Analysts interviewed by the Detroit News on whether typical EVs would be able to approach the 150-200 mile single-charge range by 2018 using technology such as lithium-air batteries were optimistic about eventual advancements. They were less so about the timeframe.
The German automaker appeared to be backed by Ernst & Young partner Peter Fuss, but even he said BMW's timeframe may be off by a couple years. LMC Automotive analyst Al Bedwell said there was a "long way to go" before lithium-air commercialization, estimating that such improved technology at an attainable price was likely a decade off.
Frost & Sullivan analyst Nicolas Meilhan was even more pessimistic, saying that BMW's use of carbon fiber in the i3's frame was too pricy a way to reduce weight, and that the model would be attractive only to "rich" consumers.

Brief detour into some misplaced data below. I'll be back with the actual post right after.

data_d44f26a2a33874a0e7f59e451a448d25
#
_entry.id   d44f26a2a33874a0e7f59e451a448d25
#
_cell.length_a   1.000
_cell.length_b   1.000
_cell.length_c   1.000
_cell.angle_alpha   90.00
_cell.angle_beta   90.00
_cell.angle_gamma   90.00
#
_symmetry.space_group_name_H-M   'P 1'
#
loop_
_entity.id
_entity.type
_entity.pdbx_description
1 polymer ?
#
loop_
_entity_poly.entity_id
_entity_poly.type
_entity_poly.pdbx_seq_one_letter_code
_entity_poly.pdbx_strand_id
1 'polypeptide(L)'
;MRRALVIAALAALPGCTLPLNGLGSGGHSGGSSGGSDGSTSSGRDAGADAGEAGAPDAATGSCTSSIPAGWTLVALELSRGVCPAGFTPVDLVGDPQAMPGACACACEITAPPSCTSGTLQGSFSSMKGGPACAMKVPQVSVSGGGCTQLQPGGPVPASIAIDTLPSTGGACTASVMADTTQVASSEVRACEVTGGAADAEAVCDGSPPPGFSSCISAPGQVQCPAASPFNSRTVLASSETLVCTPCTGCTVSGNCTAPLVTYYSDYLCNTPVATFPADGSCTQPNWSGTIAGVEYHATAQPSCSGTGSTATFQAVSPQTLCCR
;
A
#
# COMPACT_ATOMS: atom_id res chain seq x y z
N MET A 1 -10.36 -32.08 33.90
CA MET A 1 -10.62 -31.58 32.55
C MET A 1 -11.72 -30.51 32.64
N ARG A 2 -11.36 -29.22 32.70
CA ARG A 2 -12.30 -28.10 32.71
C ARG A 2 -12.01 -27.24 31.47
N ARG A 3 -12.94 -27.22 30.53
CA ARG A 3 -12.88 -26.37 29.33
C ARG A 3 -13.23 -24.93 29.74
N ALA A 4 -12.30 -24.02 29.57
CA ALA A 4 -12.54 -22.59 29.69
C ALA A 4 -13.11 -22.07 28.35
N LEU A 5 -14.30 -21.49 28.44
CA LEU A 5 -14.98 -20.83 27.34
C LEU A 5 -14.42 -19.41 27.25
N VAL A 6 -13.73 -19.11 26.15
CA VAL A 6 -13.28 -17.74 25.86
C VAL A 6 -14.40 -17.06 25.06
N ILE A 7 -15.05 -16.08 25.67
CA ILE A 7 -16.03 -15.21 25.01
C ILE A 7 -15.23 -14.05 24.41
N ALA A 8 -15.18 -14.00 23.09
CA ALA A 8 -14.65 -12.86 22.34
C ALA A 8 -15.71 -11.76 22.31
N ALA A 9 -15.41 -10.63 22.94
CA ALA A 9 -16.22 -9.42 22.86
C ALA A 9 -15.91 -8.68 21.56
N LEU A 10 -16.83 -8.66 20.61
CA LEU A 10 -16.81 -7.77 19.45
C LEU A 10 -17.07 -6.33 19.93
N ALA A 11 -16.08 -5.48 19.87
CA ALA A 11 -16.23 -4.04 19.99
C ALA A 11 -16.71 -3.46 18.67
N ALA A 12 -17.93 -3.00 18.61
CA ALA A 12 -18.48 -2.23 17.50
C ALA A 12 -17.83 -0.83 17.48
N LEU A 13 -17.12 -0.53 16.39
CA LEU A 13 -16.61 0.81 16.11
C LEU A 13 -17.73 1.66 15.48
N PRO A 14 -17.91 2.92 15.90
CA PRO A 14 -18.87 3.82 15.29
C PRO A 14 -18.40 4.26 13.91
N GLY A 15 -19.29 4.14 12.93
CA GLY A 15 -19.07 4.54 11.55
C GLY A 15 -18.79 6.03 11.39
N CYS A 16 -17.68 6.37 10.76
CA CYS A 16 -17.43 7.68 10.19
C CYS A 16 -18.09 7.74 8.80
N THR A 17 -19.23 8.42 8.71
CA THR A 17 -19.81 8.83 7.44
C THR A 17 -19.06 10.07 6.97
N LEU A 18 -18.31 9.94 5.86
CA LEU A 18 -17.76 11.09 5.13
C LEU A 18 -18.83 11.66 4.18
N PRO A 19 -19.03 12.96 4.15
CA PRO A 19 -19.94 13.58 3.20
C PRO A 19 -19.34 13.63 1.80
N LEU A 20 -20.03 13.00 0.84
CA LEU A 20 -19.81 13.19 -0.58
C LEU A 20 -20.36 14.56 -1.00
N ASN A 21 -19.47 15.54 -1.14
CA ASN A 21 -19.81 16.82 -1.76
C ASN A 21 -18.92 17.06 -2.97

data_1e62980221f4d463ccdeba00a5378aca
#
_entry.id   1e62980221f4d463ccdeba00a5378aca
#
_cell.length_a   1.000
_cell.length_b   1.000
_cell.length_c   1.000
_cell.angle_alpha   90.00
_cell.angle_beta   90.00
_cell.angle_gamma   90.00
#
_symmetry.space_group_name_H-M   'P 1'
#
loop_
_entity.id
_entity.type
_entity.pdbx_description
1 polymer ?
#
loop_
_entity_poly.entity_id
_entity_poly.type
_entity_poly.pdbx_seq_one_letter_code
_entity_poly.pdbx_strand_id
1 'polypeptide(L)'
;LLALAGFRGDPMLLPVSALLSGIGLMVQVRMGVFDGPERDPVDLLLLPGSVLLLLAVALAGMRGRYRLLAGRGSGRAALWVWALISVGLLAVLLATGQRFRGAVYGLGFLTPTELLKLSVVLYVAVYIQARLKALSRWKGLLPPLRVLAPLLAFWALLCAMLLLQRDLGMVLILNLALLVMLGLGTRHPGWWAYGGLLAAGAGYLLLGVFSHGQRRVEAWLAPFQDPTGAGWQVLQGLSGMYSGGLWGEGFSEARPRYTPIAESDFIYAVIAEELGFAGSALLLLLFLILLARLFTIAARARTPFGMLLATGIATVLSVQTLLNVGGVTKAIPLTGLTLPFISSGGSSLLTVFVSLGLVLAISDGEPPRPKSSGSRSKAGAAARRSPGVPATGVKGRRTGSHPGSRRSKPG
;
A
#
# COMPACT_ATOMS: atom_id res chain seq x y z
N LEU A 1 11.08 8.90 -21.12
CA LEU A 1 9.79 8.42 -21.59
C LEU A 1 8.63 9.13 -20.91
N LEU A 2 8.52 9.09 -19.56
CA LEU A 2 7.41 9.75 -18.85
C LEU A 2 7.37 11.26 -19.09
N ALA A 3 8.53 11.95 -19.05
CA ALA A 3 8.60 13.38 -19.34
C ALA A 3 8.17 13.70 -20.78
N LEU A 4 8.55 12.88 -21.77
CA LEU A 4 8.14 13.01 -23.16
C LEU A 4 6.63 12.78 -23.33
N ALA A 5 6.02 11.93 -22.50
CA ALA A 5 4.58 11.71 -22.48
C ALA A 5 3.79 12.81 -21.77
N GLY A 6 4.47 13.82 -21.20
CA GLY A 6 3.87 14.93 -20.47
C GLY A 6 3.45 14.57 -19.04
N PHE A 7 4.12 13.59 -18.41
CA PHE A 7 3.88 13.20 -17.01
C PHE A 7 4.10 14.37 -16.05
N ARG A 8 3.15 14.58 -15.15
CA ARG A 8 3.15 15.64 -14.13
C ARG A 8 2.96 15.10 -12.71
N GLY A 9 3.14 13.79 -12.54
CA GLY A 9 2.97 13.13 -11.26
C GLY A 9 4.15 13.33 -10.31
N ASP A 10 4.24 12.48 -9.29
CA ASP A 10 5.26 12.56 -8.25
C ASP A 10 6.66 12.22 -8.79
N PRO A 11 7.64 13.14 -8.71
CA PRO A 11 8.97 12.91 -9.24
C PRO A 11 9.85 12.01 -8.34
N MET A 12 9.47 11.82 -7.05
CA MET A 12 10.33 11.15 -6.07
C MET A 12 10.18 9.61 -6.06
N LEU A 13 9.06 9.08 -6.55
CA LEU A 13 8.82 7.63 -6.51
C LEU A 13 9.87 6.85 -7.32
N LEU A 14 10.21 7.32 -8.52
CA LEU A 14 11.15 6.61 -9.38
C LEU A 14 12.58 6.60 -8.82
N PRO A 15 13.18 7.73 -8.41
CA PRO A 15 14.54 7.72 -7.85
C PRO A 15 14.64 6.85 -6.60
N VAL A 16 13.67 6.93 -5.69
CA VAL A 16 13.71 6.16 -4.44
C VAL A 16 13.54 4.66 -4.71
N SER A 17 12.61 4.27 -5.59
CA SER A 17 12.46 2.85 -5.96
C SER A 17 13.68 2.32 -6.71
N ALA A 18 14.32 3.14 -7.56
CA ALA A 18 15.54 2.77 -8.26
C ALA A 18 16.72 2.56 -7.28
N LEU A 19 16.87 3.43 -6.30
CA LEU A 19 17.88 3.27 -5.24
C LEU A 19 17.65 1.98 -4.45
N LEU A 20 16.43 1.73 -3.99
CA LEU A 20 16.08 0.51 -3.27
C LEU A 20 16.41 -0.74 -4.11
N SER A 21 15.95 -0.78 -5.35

IHS Automotive's Phil Gott hedged his bets saying that long vehicle recharging times would continue to dissuade potential buyers, but that typical driving distances will shrink as more people move to cities, making EVs more viable to a wider crowd.
In any case, for now, BMW will offer gas-powered loaner cars to take care of buyer's long-range needs. We'll see if the company needs to do this in 2018.